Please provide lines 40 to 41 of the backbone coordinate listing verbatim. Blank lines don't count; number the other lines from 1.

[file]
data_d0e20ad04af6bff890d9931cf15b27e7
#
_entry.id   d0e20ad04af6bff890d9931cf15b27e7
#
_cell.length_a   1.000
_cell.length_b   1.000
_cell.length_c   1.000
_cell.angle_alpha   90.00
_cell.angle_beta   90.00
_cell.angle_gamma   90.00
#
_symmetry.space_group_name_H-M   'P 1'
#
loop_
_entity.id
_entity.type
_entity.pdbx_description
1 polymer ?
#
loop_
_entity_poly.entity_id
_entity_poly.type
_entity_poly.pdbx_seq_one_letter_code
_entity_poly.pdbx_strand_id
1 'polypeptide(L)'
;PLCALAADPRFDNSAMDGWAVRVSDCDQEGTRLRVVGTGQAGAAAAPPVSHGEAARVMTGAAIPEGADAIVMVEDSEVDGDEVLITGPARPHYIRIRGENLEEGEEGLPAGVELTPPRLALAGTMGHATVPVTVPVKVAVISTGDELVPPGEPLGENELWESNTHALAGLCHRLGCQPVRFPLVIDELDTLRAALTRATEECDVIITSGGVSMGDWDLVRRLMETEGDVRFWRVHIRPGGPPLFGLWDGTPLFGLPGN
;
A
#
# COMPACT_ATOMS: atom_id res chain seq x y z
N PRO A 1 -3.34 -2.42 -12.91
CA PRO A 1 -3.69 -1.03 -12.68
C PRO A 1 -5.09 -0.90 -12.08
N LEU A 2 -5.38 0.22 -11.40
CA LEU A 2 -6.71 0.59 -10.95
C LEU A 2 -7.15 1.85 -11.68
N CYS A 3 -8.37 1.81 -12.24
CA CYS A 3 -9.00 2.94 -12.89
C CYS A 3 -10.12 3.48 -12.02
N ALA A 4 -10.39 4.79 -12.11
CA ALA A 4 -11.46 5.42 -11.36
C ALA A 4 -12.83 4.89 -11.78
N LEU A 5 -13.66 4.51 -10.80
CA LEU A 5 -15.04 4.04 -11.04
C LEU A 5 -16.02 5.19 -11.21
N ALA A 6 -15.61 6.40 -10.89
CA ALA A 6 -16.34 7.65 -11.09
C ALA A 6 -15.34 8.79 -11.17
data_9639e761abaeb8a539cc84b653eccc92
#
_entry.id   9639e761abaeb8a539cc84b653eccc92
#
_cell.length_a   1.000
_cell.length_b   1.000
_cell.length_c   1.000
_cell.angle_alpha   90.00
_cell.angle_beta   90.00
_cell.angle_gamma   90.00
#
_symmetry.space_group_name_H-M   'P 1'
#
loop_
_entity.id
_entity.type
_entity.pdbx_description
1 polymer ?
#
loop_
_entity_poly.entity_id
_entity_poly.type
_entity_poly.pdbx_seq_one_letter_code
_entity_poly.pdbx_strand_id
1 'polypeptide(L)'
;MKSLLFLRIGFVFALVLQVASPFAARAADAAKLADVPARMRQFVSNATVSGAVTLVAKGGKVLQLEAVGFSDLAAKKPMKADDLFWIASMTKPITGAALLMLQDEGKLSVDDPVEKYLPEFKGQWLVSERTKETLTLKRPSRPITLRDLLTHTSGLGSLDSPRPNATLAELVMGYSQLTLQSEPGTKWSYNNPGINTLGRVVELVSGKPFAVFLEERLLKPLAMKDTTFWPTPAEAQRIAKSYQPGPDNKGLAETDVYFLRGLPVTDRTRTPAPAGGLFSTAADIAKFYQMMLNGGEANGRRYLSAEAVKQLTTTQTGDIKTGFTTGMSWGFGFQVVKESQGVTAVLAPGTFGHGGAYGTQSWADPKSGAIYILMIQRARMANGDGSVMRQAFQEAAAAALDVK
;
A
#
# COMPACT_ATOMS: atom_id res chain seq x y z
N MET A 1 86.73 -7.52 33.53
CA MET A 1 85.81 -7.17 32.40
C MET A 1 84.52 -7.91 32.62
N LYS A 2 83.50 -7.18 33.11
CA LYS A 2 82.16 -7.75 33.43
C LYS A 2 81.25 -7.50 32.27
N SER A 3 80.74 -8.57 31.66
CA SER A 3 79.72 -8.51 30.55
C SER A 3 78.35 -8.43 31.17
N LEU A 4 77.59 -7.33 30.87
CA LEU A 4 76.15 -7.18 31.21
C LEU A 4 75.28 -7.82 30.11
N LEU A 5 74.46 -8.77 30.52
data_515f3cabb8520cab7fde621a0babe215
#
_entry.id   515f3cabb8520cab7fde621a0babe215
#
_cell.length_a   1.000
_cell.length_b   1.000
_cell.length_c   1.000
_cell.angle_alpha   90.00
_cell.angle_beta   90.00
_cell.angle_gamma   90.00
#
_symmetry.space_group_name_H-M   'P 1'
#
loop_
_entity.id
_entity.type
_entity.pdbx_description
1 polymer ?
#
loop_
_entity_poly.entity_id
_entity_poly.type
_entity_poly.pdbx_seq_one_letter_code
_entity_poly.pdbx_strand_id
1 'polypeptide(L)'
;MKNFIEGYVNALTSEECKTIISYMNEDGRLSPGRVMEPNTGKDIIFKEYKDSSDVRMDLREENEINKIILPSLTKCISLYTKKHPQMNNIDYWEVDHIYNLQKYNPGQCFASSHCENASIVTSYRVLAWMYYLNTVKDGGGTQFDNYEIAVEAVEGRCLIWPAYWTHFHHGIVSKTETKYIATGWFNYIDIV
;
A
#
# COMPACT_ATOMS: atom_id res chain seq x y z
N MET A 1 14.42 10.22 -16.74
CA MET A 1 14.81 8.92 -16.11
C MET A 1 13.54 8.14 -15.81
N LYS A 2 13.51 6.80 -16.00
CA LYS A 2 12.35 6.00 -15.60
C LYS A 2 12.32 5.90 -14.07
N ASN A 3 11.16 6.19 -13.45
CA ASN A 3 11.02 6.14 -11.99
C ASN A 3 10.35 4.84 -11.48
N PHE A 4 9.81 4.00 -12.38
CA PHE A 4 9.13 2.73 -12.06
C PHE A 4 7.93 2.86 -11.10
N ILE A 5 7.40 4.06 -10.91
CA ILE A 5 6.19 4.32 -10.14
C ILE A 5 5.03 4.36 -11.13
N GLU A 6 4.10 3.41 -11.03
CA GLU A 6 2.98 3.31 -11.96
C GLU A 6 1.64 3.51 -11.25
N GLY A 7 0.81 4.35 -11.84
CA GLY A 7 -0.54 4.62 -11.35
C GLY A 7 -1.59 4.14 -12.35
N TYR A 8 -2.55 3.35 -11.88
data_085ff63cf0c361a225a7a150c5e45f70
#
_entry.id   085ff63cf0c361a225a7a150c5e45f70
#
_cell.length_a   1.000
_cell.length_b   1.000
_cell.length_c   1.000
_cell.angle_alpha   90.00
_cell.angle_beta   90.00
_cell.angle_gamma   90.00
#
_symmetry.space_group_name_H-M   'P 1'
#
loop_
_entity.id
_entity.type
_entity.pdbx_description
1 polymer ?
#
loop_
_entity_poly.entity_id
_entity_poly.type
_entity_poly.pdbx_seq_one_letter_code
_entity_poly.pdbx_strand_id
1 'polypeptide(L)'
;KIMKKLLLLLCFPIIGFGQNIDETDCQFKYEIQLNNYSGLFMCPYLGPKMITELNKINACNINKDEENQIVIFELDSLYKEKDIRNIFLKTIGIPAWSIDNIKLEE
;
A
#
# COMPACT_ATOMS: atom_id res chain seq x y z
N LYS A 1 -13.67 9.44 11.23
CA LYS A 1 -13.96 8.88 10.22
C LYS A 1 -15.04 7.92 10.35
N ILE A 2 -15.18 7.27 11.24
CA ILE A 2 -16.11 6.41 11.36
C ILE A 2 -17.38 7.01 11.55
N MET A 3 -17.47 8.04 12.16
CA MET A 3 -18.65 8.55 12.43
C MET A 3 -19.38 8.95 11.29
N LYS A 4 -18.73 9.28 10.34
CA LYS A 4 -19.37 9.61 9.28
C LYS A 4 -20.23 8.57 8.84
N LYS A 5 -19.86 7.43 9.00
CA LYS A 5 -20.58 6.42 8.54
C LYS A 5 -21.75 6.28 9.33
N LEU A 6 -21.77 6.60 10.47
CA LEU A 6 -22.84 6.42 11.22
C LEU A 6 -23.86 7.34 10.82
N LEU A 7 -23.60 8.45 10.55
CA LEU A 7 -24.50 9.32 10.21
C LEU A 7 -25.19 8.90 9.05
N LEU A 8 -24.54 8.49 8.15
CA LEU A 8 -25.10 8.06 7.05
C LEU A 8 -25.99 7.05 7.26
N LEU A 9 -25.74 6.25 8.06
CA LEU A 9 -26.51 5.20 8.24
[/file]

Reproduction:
N ALA A 4 -10.39 4.79 -12.11
CA ALA A 4 -11.46 5.42 -11.36